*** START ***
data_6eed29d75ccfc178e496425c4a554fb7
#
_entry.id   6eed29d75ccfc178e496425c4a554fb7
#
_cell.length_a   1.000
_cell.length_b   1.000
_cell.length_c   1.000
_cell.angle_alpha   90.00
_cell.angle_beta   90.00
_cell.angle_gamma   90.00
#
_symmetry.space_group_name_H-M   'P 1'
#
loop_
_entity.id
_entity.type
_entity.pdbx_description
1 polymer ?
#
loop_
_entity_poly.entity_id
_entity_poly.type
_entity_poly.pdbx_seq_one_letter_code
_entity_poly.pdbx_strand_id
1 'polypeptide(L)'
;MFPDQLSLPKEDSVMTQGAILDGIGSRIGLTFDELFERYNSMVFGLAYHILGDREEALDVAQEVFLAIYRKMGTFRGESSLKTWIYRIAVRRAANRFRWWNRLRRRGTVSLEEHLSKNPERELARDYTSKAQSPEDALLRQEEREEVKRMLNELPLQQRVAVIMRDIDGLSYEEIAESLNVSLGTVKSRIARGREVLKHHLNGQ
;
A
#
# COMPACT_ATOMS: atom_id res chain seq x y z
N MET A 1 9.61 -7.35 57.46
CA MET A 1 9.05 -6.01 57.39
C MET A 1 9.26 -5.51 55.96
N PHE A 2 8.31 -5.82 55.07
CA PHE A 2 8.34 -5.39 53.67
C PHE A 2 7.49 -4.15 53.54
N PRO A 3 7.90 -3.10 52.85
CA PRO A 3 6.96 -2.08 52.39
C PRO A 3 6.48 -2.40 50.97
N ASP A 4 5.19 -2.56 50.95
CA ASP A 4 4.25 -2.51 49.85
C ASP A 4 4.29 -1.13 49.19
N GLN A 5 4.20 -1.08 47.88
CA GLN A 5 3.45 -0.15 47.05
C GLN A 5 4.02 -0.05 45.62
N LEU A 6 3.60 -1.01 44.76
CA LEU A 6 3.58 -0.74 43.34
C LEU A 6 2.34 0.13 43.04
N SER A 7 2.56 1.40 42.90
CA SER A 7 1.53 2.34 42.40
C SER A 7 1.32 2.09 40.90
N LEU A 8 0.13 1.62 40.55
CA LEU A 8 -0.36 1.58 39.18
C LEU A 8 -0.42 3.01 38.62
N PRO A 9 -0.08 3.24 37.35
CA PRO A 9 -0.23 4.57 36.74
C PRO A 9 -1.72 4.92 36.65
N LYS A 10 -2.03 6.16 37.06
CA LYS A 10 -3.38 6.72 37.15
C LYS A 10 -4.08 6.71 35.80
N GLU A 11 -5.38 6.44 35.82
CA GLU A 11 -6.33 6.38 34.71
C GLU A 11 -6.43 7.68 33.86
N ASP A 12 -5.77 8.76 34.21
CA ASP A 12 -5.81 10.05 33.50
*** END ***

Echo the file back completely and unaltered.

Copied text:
data_6eed29d75ccfc178e496425c4a554fb7
#
_entry.id   6eed29d75ccfc178e496425c4a554fb7
#
_cell.length_a   1.000
_cell.length_b   1.000
_cell.length_c   1.000
_cell.angle_alpha   90.00
_cell.angle_beta   90.00
_cell.angle_gamma   90.00
#
_symmetry.space_group_name_H-M   'P 1'
#
loop_
_entity.id
_entity.type
_entity.pdbx_description
1 polymer ?
#
loop_
_entity_poly.entity_id
_entity_poly.type
_entity_poly.pdbx_seq_one_letter_code
_entity_poly.pdbx_strand_id
1 'polypeptide(L)'
;MFPDQLSLPKEDSVMTQGAILDGIGSRIGLTFDELFERYNSMVFGLAYHILGDREEALDVAQEVFLAIYRKMGTFRGESSLKTWIYRIAVRRAANRFRWWNRLRRRGTVSLEEHLSKNPERELARDYTSKAQSPEDALLRQEEREEVKRMLNELPLQQRVAVIMRDIDGLSYEEIAESLNVSLGTVKSRIARGREVLKHHLNGQ
;
A
#
# COMPACT_ATOMS: atom_id res chain seq x y z
N MET A 1 9.61 -7.35 57.46
CA MET A 1 9.05 -6.01 57.39
C MET A 1 9.26 -5.51 55.96
N PHE A 2 8.31 -5.82 55.07
CA PHE A 2 8.34 -5.39 53.67
C PHE A 2 7.49 -4.15 53.54
N PRO A 3 7.90 -3.10 52.85
CA PRO A 3 6.96 -2.08 52.39
C PRO A 3 6.48 -2.40 50.97
N ASP A 4 5.19 -2.56 50.95
CA ASP A 4 4.25 -2.51 49.85
C ASP A 4 4.29 -1.13 49.19
N GLN A 5 4.20 -1.08 47.88
CA GLN A 5 3.45 -0.15 47.05
C GLN A 5 4.02 -0.05 45.62
N LEU A 6 3.60 -1.01 44.76
CA LEU A 6 3.58 -0.74 43.34
C LEU A 6 2.34 0.13 43.04
N SER A 7 2.56 1.40 42.90
CA SER A 7 1.53 2.34 42.40
C SER A 7 1.32 2.09 40.90
N LEU A 8 0.13 1.62 40.55
CA LEU A 8 -0.36 1.58 39.18
C LEU A 8 -0.42 3.01 38.62
N PRO A 9 -0.08 3.24 37.35
CA PRO A 9 -0.23 4.57 36.74
C PRO A 9 -1.72 4.92 36.65
N LYS A 10 -2.03 6.16 37.06
CA LYS A 10 -3.38 6.72 37.15
C LYS A 10 -4.08 6.71 35.80
N GLU A 11 -5.38 6.44 35.82
CA GLU A 11 -6.33 6.38 34.71
C GLU A 11 -6.43 7.68 33.86
N ASP A 12 -5.77 8.76 34.21
CA ASP A 12 -5.81 10.05 33.50